Also, many studies have found that fruit that’s picked closer to the peak of ripeness (rather than being picked green and ripening on the shelf or by being gassed) contains more nutrients, more vitamins and minerals, than fruit that’s picked before or after peak, whether it’s organic or not.

    This is why we hustle to get your produce to you as soon as possible after harvesting, and why being local helps — it doesn’t have to travel very far. Much of the food in grocery stores has traveled thousands of miles and many days to get there, losing nutrients every hour of the way.

    Some of our local farmers are certified organic, and some use organic practices but just can’t make the financial investment that’s required to get certified. All of our local farmers are low- or no-spray. Many of them are multi-generational, so they care for their land, crops, and animals with the next generation in mind. The vast majority of our farmers don’t spray because that would jeopardize the integrity of their land. If they do spray, it’s minimal and only as required.

    They also use sustainable practices like rotating their crops to avoid sucking all the nutrients out of the soil. That’s why we call sustainable farming “old school organic” — the way it was often done before the government got in the business of regulating it.

    One of our sustainable farmers has a friend who runs a certified organic farm not far from him. One year, our sustainable farmer sprayed his yellow squash one time all season because it was necessary. His certified organic friend, on the other hand, sprayed his squash on a weekly schedule using a spray approved by the USDA. Our farmer isn’t considered certified organic, but his weekly spraying friend is allowed to use that title.

    So how can you tell what’s good for you?!

    Organic can be great! But only if you go beyond the regulations that were developed for Big Ag. There’s no official label that will tell you if something is only a couple days out of the field and truly fresh. There’s no label that will tell if it was grown by a farmer who’s sustainable or old school organic, using traditional methods with future generations in mind. The only way to know if something is really good for you is to know and trust your farmer.

    That’s not possible for most of us as individuals. But when we come together as a group like Seasonal Roots, that’s exactly what we do. We know our farmers. We talk with them, visit their farms, and develop relationships with them. We share their stories with you so you can know them too, even if you don’t have time to go visit them yourself.

    It’s not quite as easy as reading a label, but it’s a lot easier than trying to do the due diligence all by yourself!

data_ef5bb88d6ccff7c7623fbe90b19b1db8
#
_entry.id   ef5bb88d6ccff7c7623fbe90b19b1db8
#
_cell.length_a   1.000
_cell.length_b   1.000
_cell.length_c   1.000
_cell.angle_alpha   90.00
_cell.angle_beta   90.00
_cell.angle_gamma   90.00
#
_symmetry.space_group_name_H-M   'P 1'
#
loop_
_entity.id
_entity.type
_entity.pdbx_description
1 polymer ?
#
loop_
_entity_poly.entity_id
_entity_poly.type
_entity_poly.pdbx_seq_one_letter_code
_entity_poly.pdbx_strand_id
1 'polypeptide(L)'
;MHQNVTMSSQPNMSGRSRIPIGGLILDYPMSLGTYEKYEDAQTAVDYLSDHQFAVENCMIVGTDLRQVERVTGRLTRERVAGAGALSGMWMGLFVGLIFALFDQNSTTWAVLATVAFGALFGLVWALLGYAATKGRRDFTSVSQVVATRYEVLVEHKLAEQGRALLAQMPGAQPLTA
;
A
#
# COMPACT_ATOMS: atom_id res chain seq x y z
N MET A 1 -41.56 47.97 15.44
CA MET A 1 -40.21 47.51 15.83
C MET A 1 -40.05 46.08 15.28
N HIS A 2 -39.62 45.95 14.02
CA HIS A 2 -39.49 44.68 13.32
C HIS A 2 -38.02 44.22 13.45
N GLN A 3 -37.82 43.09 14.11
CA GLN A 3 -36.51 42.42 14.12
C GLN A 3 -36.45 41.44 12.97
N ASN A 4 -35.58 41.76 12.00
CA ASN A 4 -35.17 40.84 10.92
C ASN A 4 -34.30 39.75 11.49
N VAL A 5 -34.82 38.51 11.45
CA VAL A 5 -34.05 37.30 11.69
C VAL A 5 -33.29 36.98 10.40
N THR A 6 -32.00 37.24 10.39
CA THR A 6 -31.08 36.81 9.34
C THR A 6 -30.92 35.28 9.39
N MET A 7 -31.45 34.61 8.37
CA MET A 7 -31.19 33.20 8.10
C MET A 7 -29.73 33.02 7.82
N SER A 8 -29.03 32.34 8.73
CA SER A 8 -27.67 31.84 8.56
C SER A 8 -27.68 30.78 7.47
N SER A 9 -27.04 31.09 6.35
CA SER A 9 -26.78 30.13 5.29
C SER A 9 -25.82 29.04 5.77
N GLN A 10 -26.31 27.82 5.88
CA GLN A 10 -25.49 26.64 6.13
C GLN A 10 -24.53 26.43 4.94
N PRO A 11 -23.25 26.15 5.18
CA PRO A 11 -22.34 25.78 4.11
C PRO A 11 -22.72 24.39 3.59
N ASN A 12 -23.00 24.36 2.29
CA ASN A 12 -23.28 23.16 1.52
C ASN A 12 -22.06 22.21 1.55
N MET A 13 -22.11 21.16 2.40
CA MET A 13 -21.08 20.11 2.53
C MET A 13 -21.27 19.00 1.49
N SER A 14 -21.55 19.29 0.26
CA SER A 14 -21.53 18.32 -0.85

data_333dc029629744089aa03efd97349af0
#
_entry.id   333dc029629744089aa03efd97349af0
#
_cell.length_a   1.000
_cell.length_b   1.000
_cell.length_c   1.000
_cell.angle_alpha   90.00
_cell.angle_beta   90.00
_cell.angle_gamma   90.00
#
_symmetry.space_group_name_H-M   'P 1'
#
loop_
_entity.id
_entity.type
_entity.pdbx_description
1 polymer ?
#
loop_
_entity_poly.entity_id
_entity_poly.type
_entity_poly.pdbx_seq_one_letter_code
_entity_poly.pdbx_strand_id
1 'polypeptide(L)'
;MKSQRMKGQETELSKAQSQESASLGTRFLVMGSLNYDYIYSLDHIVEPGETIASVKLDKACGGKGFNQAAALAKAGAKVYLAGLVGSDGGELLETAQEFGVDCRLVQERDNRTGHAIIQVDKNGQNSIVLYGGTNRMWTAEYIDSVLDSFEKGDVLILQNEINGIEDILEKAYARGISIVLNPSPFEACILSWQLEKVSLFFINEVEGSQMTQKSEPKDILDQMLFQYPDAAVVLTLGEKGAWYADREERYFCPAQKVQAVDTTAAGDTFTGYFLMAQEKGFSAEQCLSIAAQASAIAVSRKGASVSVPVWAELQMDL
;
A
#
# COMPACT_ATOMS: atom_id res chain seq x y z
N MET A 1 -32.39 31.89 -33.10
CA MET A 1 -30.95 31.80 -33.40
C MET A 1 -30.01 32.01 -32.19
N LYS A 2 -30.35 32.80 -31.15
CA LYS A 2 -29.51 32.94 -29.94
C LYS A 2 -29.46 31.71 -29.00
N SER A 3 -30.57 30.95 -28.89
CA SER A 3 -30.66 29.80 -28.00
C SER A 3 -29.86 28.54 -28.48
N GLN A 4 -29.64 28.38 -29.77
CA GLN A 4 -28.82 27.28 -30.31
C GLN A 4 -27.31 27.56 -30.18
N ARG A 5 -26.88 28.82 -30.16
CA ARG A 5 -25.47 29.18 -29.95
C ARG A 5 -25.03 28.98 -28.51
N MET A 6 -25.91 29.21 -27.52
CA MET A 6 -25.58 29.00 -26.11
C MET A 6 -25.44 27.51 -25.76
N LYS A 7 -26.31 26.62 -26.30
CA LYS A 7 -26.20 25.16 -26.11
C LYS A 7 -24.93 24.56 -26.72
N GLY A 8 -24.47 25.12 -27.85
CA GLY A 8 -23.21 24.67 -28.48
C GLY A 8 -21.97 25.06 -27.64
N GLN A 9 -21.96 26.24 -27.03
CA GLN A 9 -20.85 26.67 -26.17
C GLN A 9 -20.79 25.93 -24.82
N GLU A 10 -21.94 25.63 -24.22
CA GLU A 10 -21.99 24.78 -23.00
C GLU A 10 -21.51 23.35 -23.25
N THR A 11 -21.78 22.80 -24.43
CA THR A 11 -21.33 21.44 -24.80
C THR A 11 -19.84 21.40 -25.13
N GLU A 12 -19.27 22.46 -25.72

ABOUT SEASONAL ROOTS

    Since 2011, Seasonal Roots’ online farmers market has connected Virginia families with local family farmers who use sustainable, humane practices. Our veggie fairies – mostly moms who believe in living better through scrumptious, healthy eating, being kind to animals, protecting the environment, and spreading joy – home-deliver freshly harvested produce, eggs, grass-fed dairy and meat, plus artisan fare. We empower our members to eat better and live better with more nutritious, flavorful food that’s good for us and good for the planet. More info at seasonalroots.com.

    local food harmony hill farm

    This one thing helps local families find local food

    Plus it helps working moms and dads serve up healthy eats

    By Kristin H, Director of Veggie Communications, and Suzanne A, neighborhood Market Manager:

    That “thing” is our veggie fairies! Seasonal Roots veggie fairies, a.k.a. neighborhood Market Managers, are the irreplaceable links that bring farmers and families together. If it weren’t for our veggie fairies there would be no Seasonal Roots. Not only do they deliver fresh local food to your doorstep, they also handle one-on-one customer care and spread the word about local food. They’re committed to supporting local farmers and local families.

    Seasonal Roots veggie fairies come from all walks of life. Many are work-at-home parents. Others are like Suzanne in the Richmond area, whose kids are now adults.

    Suzanne’s story

    For Suzanne, supporting family farmers through Seasonal Roots is personal.

    When Suzanne was a kid, her dad ran a farm with help from her and her brother and sister. He raised cattle, dairy cows, chickens, pigs, and hunting dogs. She can still remember the breeds: Black Angus cattle; Guernsey, Holstein, and Jersey cows; Rhode Island Red and Leghorn chickens; the dogs were Pointers. “The pigs, I’m not sure,” she says, “They had coarse white hair, pink skin showing through, and muddy most of the time! Also HUGE.”

    (Sort of like the guy in the photo with this post. It was taken at Harmony Hill Farm in Scottsville, Va. That’s where the Ingersoll family raises crops and livestock using humane, sustainable methods that are good for us and the planet. And then they bring all that goodness to Seasonal Roots online farmers market.)

    On the farm where Suzanne grew up, the fields were planted with corn for human and animal consumption, plus produce of all kinds. Out in the pastures, field grasses were harvested for hay. A farm like that is a fulltime job, yet Suzanne’s dad had to work another fulltime job at the same time to make ends meet.

    Many small family farmers are forced to work exhausting double duty like that. It’s because our modern food system favors big agricultural corporations thanks to Big Ag’s money and influence. Yet local farmers are the ones who provide us with the freshest, healthiest food. When they succeed, it’s good for everybody who gets to eat what they produce. Seasonal Roots is all about helping local farmers succeed.